2012 Nissan NV200 Combi review
Given its commercial-vehicle roots, the NV200 Combi is a rival to the likes of the Volkswagen Caddy Maxi Life.
However, unlike the Caddy, the NV200 is set to become one of the world's most well known cars next year, because Nissan is supplying New York with 13,000 NV200s to replace its iconic, but ageing yellow cabs.
So, the NV200 must be good enough for discerning New Yorkers, but how does it stand up to the requirements of UK car buyers?
What's the 2012 Nissan NV200 Combi like to drive?
Power comes from an 88bhp 1.5 dCi diesel engine. The car is quick enough once you get going – it's moving off that's an issue. All of the power seems to come at once, but only above 1500 rpm, so you have to rev the car quite high to pull away. The engine is boomy, however, at any speed.
Nissan NV200 Combi: noisy engine, bouncy ride, steering is short on feel
The suspension is designed to take heavy loads, but this translates into a bouncy and unsettled ride, whether the car fully laden or just with the driver only. The steering is light and the NV200 has a tight turning, but this doesn't translate into excellent manoeuvrability. You have to turn the wheel a lot simply to go around corners and on open roads, the steering feels sloppy and devoid of feel.
The VW Caddy doesn’t roll as much around corners, is more refined and offers an all-round better driving experience.
What's the 2012 Nissan NV200 like inside?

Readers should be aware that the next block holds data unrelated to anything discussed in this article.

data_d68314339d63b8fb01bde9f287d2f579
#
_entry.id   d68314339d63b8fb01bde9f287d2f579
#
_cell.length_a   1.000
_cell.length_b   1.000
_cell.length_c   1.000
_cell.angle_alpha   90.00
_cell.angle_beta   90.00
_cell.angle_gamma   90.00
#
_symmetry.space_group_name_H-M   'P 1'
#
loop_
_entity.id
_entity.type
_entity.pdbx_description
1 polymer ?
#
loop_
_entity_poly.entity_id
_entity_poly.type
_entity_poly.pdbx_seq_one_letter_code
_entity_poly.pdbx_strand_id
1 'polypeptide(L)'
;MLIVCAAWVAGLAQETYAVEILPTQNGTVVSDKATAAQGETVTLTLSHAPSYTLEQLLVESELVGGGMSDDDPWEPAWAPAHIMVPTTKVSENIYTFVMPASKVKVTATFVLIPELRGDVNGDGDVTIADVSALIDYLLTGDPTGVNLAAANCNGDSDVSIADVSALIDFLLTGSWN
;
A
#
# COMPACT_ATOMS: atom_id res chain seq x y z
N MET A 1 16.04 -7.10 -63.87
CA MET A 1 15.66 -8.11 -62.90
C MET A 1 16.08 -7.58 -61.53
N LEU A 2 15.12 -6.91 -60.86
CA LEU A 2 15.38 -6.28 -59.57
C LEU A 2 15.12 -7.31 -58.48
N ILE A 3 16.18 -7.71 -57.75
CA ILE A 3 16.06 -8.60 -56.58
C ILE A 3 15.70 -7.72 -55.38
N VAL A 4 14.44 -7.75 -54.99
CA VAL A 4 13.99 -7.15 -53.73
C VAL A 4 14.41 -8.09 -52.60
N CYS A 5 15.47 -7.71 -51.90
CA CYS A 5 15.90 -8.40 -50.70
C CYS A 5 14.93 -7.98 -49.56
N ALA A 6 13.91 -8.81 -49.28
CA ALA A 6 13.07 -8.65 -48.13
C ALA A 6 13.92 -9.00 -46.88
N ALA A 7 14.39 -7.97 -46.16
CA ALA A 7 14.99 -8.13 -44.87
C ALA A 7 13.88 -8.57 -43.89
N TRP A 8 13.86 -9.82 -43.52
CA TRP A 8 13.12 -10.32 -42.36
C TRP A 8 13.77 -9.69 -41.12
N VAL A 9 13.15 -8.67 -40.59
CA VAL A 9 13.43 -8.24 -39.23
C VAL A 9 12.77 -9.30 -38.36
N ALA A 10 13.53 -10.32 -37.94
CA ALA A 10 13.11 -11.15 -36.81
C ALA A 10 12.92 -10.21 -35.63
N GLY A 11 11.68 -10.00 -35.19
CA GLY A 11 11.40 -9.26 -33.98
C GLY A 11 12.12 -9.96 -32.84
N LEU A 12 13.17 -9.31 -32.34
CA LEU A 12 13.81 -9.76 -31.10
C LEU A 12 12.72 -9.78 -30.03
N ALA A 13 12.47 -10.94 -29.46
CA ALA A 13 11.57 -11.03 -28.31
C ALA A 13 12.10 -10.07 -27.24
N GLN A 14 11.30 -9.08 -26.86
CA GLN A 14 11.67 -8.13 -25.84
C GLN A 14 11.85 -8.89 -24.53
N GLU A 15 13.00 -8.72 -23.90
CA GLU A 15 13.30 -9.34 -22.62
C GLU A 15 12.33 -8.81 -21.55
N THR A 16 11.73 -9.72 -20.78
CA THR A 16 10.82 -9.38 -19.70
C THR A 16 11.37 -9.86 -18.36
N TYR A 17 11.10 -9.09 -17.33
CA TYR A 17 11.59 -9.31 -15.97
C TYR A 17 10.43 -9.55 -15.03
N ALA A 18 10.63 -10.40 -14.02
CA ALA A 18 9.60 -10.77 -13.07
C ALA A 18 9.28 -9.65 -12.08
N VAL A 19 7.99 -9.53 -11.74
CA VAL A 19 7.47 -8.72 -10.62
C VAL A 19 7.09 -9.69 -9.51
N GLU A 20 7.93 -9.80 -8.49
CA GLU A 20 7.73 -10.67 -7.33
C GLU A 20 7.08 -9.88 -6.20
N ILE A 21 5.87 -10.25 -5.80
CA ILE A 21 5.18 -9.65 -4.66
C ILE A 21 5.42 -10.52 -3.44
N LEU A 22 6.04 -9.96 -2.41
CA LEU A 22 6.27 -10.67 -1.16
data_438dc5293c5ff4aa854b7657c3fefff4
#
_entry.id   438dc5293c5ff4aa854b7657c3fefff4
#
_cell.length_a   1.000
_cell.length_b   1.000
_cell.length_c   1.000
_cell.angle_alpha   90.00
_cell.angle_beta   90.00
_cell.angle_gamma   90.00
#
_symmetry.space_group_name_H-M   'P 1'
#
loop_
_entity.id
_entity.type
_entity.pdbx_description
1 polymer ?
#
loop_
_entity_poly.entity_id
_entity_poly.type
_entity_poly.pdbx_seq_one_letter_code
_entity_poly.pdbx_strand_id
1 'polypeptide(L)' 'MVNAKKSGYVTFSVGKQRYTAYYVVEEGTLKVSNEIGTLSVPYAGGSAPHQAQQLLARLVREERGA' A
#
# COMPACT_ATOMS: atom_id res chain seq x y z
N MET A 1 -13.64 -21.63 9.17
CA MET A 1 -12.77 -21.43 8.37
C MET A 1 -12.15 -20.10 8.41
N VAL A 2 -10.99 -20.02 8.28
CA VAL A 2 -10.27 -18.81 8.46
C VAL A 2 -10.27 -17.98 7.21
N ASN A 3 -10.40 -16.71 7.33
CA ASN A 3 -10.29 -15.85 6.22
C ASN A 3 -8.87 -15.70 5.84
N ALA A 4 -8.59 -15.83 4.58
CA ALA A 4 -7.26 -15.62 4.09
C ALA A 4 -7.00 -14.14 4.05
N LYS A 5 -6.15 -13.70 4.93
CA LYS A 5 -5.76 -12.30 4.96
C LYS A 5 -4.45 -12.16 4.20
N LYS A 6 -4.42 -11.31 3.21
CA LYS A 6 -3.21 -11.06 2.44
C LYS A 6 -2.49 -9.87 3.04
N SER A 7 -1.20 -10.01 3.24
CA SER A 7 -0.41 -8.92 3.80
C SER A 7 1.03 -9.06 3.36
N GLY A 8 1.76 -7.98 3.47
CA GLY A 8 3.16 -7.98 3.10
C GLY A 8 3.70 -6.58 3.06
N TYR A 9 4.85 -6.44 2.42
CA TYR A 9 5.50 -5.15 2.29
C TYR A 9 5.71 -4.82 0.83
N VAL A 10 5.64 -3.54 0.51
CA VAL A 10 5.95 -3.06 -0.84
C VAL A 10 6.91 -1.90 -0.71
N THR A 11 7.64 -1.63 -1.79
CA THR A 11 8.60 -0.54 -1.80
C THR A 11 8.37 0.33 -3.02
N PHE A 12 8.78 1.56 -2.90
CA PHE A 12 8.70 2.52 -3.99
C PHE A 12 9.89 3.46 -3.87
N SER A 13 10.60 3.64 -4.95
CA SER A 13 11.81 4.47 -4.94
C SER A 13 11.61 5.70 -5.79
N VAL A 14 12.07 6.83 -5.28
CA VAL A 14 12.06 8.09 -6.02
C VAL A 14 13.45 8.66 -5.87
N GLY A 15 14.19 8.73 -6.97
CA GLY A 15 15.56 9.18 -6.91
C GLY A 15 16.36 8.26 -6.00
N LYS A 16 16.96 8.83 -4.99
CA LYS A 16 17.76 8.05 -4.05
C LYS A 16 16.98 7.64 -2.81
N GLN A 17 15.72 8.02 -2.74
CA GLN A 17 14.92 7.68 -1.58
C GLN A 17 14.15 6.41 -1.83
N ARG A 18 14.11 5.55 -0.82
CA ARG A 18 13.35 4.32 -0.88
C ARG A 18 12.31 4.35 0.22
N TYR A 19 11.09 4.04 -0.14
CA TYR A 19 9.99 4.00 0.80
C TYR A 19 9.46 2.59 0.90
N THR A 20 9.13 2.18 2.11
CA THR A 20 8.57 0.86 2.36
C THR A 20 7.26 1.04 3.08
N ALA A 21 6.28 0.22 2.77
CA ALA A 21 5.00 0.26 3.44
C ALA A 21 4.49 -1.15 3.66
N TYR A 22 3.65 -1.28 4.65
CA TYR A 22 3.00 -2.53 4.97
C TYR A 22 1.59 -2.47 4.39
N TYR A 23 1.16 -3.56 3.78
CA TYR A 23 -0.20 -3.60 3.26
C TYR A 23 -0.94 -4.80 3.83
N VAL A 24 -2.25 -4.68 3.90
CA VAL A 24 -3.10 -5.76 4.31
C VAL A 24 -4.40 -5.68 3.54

The dashboard is uncluttered, clearly laid out and easy to use, and visibility is good, but that's about all the plus points for the driver. The steering wheel adjusts for height, not rake, and lies at an awkward angle. This, combined with limited adjustment on the driver's seat, means the ideal driving position is hard to find, whatever your height. You might like the upright van-like driving position, but overall this is an uncomfortable car to drive.
Clear and simple dashboard
Things don't get much better for the passengers in the second and third rows because the seat squabs are small, narrow and not particularly comfortable.
In the Caddy Maxi Life you have to lift out the heavy rear two seats if you want to make the most of the boot space. In the NV200, the seats fold up to the sides of the car and are kept in position by straps hooked to the roof. This is certainly easier than lifting them out, but it narrows the load space.
The middle rows of seats split and can be tumbled forward to create even more space – there's 2900 litres of stowage with the seats folded. Like the rear seats, the folded middle-row seats are held in place with straps and hooks. It seems a very basic answer given the flexible seating systems in modern MPVs.
Uncomfortable driving position
The plastics in the cabin are hard to the touch but durable-looking, while passengers in the rear seats will notice lots of bare metal.
Should I buy one?
There are three trims available – S, SE and SE +. If you have to buy an NV200 Combi we'd recommend the top spec because it's the only model that comes with stability control as standard. In this guise the NV200 averages 51.3mpg, emits 144g/km of carbon dioxide. It costs £19,813 for the five-seat version and £20,173 for the seven-seater (if you are a private buyer.).
It's therefore cheaper to buy, tax, fuel and insure than the VW Caddy. The NV200 Combi isn't as powerful, but it has a smaller turning circle and a larger loadbay, so is more practical. Bear in mind, though, that the eight-seat Hyundai i800 is not that much more expensive but is bigger and more powerful.
Still, a more traditional MPV such as the Peugeot 5008 is far more comfortable, better to drive, more flexible, comes with more safety kit, yet costs similar money to the NV200 Combi.
There are many more reasons to steer you away from a Nissan NV200 than into one.
Read the full What Car? Nissan NV200 Combi review
Volkswagen Caddy Maxi Life.
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